With the budget talks hitting a “wall” and another US government shutdown looming, contractors doing business with the US government need to be ready with concrete plans to lessen the impact to your business, employees and subcontractors.

To best prepare for the worst-case scenario, we encourage you to:

Communicate early and often – Engage in regular discussions with your contracting officers, your subcontract contracting persons (if you are a subcontractor) and your team (both employees and your subcontractors). During a shutdown, all guidance will come from the agency’s contracting officer for prime contracts or the contractually appointed subcontracts person for subcontracts. This person is responsible for providing contractors updates on when work officially stops and starts, as well as the status of contracts throughout the shutdown. Be prepared with communications to send to affected employees and subcontractors to let them know what is going on. For example, you need to think about and have prepared your policy on paid time off and leave without pay if a shutdown occurs and share such policy with your employees before a shutdown occurs.

Do not stop work prematurely – Do not stop working until you receive an official stop work order in writing. The stop work order must be from the contracting officer and not the technical point of contact on the contract – the same applies if you are a subcontractor. The subcontract should set forth who is the requisite contracting person named in the subcontract handling subcontract actions. It is important to note that work can continue on fully funded contracts, unless (1) such work requires engagement with a government official in order for the work to be done, or (2) the government specifically denies you access to its facilities when such work is required to be done at the government facilities.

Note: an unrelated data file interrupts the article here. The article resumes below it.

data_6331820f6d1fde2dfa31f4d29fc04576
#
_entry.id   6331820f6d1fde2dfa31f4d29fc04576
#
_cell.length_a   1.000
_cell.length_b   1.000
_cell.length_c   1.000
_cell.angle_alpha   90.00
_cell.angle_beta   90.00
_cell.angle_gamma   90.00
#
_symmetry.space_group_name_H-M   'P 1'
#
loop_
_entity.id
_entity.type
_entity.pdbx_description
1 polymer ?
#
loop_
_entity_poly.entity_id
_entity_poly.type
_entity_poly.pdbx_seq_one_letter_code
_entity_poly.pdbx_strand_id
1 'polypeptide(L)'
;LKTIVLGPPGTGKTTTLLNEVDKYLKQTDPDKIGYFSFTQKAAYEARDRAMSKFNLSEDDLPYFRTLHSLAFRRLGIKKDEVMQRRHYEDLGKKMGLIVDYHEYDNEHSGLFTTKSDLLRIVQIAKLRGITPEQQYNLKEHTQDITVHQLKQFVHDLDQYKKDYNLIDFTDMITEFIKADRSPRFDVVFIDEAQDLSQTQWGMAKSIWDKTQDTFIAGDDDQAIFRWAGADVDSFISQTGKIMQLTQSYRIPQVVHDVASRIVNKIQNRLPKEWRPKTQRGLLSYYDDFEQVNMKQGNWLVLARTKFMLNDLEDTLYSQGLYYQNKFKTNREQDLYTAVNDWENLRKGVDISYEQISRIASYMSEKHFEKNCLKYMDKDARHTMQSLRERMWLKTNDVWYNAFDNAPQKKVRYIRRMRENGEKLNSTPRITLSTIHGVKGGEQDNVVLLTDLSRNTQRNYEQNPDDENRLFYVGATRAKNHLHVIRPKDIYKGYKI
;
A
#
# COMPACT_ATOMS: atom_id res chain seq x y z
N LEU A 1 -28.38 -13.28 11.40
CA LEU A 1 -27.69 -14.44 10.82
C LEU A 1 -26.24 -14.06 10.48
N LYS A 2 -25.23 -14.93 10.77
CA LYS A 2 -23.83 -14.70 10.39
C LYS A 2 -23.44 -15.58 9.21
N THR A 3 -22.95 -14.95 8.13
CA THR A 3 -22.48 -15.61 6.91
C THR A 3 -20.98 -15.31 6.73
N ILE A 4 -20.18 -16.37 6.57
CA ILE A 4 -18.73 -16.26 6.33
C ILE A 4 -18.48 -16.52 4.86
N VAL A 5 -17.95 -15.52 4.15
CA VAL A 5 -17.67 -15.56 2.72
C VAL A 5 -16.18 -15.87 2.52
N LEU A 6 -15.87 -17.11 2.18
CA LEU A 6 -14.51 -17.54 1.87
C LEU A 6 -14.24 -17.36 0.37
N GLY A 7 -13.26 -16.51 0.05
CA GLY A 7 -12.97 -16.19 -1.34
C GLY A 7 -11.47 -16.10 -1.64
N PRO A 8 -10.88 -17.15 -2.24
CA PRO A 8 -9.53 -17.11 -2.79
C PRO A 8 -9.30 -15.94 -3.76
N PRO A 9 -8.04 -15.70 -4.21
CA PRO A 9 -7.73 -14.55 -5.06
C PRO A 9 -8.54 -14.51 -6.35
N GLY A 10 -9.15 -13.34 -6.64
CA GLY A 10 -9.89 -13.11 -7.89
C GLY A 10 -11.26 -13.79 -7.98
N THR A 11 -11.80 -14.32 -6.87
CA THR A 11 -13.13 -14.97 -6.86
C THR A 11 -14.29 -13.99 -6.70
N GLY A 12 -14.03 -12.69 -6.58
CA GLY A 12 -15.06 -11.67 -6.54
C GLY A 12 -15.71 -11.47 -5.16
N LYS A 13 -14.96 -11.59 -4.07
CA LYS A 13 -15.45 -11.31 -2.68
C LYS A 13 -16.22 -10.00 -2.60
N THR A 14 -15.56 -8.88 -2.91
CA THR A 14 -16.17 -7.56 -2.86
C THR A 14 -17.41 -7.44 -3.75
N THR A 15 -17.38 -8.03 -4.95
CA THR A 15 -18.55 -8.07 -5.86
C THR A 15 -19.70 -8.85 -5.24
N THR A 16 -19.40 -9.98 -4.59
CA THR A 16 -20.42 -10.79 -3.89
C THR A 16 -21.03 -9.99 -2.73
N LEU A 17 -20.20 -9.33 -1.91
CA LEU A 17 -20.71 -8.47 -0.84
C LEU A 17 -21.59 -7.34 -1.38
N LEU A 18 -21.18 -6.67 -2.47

Document everything – You need to document everything related to shutting down your work on each contract, including expenses before, during and after the shutdown occurs in order to seek reimbursement from the government through the request for equitable adjustment process. It is important (and contractors are obligated) to mitigate costs and document mitigation in order to get reimbursement from the government. See A-1 Real Estate, Inc. (HUD Board of Contract Appeals) (July 28, 1997) (HUDBCA No. 96-A-123-C11) and Raytheon STX Corporation (against Dep’t of Commerce) (October 28, 1999) (GSBCA No. 14296-COM). Requests for equitable adjustments and claims for shutdown costs must be timely filed and adequately supported.

These are tumultuous times for government contractors – reminiscent of the earlier shutdown in January of 2018, albeit a short one of only three days. However, for many, this may be your first shutdown experience, and for others, you have been through it before. As the situation continues to evolve, on December 19, Senate Majority Leader Mitch McConnell introduced a Continuing Resolution (CR) to fund the government through February 8, 2019 and the Senate passed the measure that evening. Now, the bill, which denies President Trump the funds for his border wall, awaits passage by the House.

Nonetheless, even if Congress averts a government shutdown vis-a-vis the FY 2019 budget, for as long as Congress continues to deviate from “regular order” and fund the government (or large portions of the government) through massive funding measures at the end of the year, full or partial shutdowns in the future remain a likely contingency, and companies doing business with the government should be knowledgeable about your options and plan accordingly.